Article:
Center for Constitutional Rights: “Under the Obama administration, the detention and deportation of immigrants has reached an all-time high. Here is an investigation into the growing private prison industry in the US and how these companies have influenced our immigration laws.”

Transgender Basics is a 20 minute educational film on the concepts of gender and transgender people. Two providers from the Center’s Gender Identity Project (GIP) discuss basic concepts of gender, sexual orientation, identity and gender roles. Three transgender community members share their personal experiences of being trans and genderqueer. The film targets service providers and others working with the LGBT community, but it also provides a fascinating glimpse into gender and identity for the general public. “Our culture likes to make things simple, and gender isn’t.” Carrie Davis, Transgender Community Organizer, in Transgender Basics. For more information contact the Gender Identity Project at 212-620-7310 or at .

Inside Job | Subtitulada en Español.
“‘Inside Job’ provides a comprehensive analysis of the global financial crisis of 2008, which at a cost over $20 trillion, caused millions of people to lose their jobs and homes in the worst recession since the Great Depression, and nearly resulted in a global financial collapse. Through exhaustive research and extensive interviews with key financial insiders, politicians, journalists, and academics, the film traces the rise of a rogue industry which has corrupted politics, regulation, and academia. It was made on location in the United States, Iceland, England, France, Singapore, and China.”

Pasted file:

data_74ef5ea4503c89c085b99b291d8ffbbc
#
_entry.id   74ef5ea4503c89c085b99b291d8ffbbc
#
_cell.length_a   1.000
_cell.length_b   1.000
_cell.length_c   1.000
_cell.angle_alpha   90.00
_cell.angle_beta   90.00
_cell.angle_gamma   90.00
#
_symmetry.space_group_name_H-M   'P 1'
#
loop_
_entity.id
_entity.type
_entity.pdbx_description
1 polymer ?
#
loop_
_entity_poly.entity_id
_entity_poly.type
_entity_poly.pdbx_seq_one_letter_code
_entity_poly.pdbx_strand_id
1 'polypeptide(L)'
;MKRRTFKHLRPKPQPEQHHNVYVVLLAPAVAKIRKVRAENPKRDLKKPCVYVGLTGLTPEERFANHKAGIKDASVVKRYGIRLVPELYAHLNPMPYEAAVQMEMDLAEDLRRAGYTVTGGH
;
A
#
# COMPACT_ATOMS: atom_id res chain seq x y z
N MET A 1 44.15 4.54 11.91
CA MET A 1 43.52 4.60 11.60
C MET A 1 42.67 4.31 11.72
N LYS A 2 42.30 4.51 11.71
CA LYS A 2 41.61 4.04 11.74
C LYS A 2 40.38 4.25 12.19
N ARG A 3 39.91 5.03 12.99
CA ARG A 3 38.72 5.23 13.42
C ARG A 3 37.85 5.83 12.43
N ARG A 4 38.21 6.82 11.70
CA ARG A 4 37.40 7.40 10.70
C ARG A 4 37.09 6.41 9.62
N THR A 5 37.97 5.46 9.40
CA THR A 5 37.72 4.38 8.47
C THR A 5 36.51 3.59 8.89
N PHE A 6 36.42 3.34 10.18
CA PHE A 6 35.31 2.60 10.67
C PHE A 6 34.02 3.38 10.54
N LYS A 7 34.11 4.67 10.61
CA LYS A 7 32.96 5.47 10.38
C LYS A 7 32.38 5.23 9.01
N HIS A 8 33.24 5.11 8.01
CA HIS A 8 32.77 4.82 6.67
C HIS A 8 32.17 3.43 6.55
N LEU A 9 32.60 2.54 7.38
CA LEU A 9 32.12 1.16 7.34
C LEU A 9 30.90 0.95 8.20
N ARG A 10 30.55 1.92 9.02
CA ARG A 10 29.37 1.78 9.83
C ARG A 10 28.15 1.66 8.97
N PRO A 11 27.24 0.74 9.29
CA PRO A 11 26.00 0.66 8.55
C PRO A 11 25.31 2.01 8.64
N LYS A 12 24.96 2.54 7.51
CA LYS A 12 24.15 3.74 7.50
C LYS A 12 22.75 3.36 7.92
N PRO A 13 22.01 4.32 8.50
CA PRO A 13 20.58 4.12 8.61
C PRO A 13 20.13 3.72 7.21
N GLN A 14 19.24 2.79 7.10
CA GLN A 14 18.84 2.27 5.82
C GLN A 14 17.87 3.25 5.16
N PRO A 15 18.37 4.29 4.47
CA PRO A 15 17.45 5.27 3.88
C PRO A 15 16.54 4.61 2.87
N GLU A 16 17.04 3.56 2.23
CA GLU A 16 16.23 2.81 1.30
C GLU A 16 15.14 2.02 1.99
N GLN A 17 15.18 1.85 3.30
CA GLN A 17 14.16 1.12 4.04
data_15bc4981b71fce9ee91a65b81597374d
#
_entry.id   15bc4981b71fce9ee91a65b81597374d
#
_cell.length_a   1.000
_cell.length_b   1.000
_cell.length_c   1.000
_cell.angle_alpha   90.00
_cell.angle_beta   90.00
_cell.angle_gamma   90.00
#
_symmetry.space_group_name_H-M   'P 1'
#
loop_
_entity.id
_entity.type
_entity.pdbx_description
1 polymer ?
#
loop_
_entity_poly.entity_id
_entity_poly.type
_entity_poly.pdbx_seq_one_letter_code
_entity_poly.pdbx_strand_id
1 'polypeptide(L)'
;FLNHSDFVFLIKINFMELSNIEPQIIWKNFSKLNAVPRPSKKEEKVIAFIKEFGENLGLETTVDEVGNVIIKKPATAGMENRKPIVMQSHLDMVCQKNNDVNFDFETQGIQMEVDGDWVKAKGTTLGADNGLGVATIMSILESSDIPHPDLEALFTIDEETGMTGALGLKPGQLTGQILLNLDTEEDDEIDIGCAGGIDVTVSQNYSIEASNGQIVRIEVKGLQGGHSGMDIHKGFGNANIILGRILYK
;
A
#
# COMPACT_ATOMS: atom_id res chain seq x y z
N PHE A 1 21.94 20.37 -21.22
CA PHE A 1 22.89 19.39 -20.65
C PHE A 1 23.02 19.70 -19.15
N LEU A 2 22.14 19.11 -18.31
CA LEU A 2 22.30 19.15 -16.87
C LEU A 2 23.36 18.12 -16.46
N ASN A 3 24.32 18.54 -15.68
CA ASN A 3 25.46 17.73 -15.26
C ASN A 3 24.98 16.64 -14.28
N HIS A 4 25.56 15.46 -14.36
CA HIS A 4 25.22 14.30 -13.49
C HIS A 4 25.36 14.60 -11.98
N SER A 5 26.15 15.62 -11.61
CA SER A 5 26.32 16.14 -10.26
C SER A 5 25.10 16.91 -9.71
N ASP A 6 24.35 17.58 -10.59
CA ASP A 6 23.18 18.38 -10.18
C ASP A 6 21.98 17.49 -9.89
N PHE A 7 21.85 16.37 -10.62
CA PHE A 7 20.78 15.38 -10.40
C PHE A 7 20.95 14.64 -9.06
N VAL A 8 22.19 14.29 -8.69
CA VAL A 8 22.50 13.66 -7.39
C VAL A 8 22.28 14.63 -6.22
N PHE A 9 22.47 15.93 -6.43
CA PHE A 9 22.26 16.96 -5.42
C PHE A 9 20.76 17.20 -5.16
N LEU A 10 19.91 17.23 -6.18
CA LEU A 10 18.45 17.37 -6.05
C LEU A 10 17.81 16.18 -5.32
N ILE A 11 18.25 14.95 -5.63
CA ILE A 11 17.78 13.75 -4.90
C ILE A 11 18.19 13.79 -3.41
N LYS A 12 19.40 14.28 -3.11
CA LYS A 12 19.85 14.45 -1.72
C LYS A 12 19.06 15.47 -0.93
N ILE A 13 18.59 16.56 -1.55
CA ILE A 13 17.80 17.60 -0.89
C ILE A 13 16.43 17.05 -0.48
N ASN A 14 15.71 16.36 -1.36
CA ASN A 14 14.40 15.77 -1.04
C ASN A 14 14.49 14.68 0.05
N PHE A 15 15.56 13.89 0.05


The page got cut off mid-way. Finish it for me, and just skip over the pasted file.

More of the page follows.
How to take group photos outdoors: “Ah, the great outdoors! Soccer in the park, a garden party, or a day at the beach can be great opportunities to take frame-worthy photos of family and friends. Photographer Nigel Barker shares great tips for shooting outdoor group photos.”

Court rules granting class certification in CCR’s lawsuit challenging NYPD’s stop-and-frisk practices as unconstitutional.
As a result of today’s ruling, all those for whom stop and frisk has become a daily reality will now have an opportunity to challenge it as a violation of their fundamental constitutional rights and ask the Court to order real changes in NYPD stop-and-frisk policy. Judge Scheindlin noted: “Suspicionless stops should never occur. Defendants’ cavalier attitude towards the prospect of a ‘widespread practice of suspicionless stops’ displays a deeply troubling apathy towards New Yorkers’ most fundamental constitutional rights.” To learn more about this case visit the website of the Center for Constitutional Rights.

End Stop and Frisk. Silent March against racial profiling on 6/17/2012, Father’s Day.
”Silence is a powerful force that, like other forms of non-violent protest, holds a mirror to the brutality of one’s opponents. On June 17, we will hold up a mirror to New York City’s stop-and-frisk policy. It is not only discriminatory, it actively seeks to humiliate innocent citizens—particularly African American and Latino men—and criminalize otherwise legal behavior.”